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Family Picks: Lots to learn (and eat) at the Pork, Pickles & Peanut event at Duke Homestead

Reenactors like Jeffery Husen (pictured here) will prepare legacy foods the old way, then visitors can taste the barbecue and pie contest entries at the Pork, Pickles & Peanuts event at Duke Homestead.
Reenactors like Jeffery Husen (pictured here) will prepare legacy foods the old way, then visitors can taste the barbecue and pie contest entries at the Pork, Pickles & Peanuts event at Duke Homestead. atricoli@newsobserver.com

This weekend get your grub on, old school North Carolina style, and experience the history of some of the state’s tried and true foods. Onstage in Raleigh, teens present and score a musical adaptation of Shakespeare, while writer Alan Gratz brings heavier fare for middle-grade readers to three local bookstores.

▪ Raleigh Little Theatre’s Teens on Stage and Teens Backstage presents a musical adaptation of William Shakespeare’s “The Tempest,” which opens this weekend. This show will also be the first collaboration between RLT and Kidznotes, a Durham program that provides instruments and free classical music education to underserved Bull City schoolchildren. “The Tempest” runs from July 21-30, with shows at 7:30 p.m. this Friday and next, 7:30 p.m. this Saturday and next and 3 p.m. this Sunday and next. Tickets are $13 (including taxes). Visit raleighlittletheatre.org.

▪ Pork and pickles and peanuts (oh pie!): dig into North Carolina’s culinary culture and history Saturday at Duke Homestead in Durham. See reenactors cook these legacy foods the old way, then taste the barbecue and pie contest entries and vote for the winner – now that’s tasty history. The Pork, Pickles & Peanuts program (say that three times fast) lasts from 10 a.m. to 3 p.m. and is free. Visit dukehomestead.org.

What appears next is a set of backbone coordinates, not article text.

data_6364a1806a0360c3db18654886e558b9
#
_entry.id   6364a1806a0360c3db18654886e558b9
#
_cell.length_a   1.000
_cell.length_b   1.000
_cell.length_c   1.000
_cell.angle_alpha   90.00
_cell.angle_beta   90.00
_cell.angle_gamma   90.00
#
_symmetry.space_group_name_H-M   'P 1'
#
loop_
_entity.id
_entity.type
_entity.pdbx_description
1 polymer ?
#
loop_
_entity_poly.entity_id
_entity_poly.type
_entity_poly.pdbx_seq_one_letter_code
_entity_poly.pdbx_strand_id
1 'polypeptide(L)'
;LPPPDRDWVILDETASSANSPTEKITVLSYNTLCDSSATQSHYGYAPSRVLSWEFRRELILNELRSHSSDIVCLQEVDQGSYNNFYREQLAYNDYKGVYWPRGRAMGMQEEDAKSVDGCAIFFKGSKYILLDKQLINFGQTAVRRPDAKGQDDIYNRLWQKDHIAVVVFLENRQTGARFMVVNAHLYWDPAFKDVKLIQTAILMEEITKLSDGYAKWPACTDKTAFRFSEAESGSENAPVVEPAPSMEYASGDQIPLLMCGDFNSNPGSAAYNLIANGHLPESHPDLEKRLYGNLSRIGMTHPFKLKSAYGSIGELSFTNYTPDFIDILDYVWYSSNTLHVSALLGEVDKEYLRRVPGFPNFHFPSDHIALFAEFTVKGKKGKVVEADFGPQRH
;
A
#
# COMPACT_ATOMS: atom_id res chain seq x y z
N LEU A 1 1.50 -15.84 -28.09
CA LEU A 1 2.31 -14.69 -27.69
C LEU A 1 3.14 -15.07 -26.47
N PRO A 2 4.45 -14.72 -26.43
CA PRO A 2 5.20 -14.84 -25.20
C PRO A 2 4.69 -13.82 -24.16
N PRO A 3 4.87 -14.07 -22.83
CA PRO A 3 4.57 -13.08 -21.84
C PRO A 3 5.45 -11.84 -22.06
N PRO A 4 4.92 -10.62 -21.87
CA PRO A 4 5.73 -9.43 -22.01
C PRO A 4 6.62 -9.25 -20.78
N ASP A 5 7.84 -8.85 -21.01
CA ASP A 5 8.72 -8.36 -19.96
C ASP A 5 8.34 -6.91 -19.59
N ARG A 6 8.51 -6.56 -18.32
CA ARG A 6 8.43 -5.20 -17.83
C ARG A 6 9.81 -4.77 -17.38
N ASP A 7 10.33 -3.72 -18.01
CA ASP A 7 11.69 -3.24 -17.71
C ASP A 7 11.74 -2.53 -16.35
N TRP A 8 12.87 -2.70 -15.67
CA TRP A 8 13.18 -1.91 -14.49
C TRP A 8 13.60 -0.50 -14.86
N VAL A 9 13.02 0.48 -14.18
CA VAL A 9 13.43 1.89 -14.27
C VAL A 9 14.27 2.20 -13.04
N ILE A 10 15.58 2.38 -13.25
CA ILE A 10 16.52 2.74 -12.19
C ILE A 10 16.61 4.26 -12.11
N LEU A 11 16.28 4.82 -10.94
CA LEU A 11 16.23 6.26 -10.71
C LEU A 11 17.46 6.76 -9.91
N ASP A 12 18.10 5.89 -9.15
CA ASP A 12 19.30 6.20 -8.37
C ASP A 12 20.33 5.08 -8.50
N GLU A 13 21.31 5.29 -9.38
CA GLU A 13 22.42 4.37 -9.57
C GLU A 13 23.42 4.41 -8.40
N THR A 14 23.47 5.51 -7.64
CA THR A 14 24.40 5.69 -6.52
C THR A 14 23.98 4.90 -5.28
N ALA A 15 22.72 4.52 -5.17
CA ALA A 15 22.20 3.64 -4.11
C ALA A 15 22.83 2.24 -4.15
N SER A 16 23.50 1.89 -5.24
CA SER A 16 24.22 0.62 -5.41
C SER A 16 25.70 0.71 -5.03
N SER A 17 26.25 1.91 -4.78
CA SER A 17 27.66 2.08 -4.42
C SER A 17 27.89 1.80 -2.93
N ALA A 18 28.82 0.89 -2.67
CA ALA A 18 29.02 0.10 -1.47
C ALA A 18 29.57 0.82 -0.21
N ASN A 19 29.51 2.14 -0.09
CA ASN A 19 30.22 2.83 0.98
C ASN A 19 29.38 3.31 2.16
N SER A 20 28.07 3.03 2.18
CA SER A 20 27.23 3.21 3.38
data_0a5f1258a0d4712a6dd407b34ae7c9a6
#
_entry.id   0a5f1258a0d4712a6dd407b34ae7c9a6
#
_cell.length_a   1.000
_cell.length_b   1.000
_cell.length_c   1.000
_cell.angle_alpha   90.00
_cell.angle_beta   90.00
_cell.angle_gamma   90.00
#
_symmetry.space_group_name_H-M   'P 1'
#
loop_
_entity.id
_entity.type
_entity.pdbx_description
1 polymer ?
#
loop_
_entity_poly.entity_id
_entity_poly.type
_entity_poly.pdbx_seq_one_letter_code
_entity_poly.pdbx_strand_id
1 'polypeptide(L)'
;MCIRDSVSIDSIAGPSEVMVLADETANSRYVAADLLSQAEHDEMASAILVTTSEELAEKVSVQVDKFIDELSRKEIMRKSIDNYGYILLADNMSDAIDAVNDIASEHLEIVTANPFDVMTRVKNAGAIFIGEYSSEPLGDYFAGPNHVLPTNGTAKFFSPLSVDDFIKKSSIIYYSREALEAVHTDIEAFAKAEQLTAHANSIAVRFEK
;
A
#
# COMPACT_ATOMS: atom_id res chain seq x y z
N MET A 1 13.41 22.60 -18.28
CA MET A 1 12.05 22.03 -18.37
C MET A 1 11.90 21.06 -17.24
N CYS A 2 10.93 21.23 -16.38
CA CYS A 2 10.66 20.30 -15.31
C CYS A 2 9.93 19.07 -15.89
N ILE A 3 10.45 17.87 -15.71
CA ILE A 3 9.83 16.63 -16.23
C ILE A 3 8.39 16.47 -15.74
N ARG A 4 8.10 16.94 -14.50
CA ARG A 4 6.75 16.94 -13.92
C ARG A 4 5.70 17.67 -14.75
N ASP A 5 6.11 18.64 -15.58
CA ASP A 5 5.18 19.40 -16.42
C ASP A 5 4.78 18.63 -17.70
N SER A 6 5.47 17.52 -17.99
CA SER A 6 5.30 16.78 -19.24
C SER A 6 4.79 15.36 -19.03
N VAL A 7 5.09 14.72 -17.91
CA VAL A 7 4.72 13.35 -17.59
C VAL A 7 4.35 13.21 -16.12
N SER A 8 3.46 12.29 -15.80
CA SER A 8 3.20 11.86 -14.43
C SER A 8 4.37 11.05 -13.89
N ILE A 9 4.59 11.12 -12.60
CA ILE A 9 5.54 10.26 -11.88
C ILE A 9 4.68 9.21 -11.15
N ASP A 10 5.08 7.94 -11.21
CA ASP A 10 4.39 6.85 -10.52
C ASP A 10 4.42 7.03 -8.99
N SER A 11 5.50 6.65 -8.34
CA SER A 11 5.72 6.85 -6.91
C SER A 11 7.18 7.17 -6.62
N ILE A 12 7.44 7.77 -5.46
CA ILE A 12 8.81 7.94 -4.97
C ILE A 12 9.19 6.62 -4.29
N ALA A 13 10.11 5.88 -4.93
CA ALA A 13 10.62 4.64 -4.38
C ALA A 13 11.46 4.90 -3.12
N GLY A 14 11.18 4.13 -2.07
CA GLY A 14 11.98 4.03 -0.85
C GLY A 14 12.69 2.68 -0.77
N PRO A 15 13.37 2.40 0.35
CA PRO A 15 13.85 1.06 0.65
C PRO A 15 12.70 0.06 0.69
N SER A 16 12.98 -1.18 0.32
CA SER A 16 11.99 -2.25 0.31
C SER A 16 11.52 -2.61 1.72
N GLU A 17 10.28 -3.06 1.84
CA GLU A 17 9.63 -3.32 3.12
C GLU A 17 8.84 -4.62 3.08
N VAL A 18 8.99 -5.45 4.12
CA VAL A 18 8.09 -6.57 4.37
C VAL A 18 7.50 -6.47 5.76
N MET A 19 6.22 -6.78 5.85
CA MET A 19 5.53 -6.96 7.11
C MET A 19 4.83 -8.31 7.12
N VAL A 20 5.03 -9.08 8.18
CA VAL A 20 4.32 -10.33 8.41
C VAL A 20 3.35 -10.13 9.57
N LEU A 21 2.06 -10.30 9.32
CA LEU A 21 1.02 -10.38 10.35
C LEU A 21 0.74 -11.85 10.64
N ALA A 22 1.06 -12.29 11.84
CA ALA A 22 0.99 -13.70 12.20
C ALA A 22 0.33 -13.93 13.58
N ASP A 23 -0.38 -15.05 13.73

▪ You can also get into North Carolina food history at the North Carolina Museum of History with the It’s All About Corn! program Saturday from noon to 4 p.m. Learn how this staple crop was developed from the plants Native American communities bred and relied upon to today’s high-tech varieties, tour the outdoor History of the Harvest exhibit, or make a cornhusk doll or critter to take home. Visit ncmuseumofhistory.org.

▪ North Carolina writer Alan Gratz bring his latest middle grade novel “Refugee” to Page 158 Books in Wake Forest at 4 p.m. Tuesday; Quail Ridge Books in Raleigh at 7 p.m. Wednesday; and McIntyre’s Books in Fearrington Village at 4 p.m. Thursday. “Refugee,” which is recommended for children 9 and older, follows the harrowing trials of three children: a Jewish refugee boy escaping 1930s Nazi Germany, a Cuban girl leaving for the US on a raft in 1994, and a Syrian boy fleeing his homeland in 2015. This new book costs $16.99. Visit alangratz.com/events.

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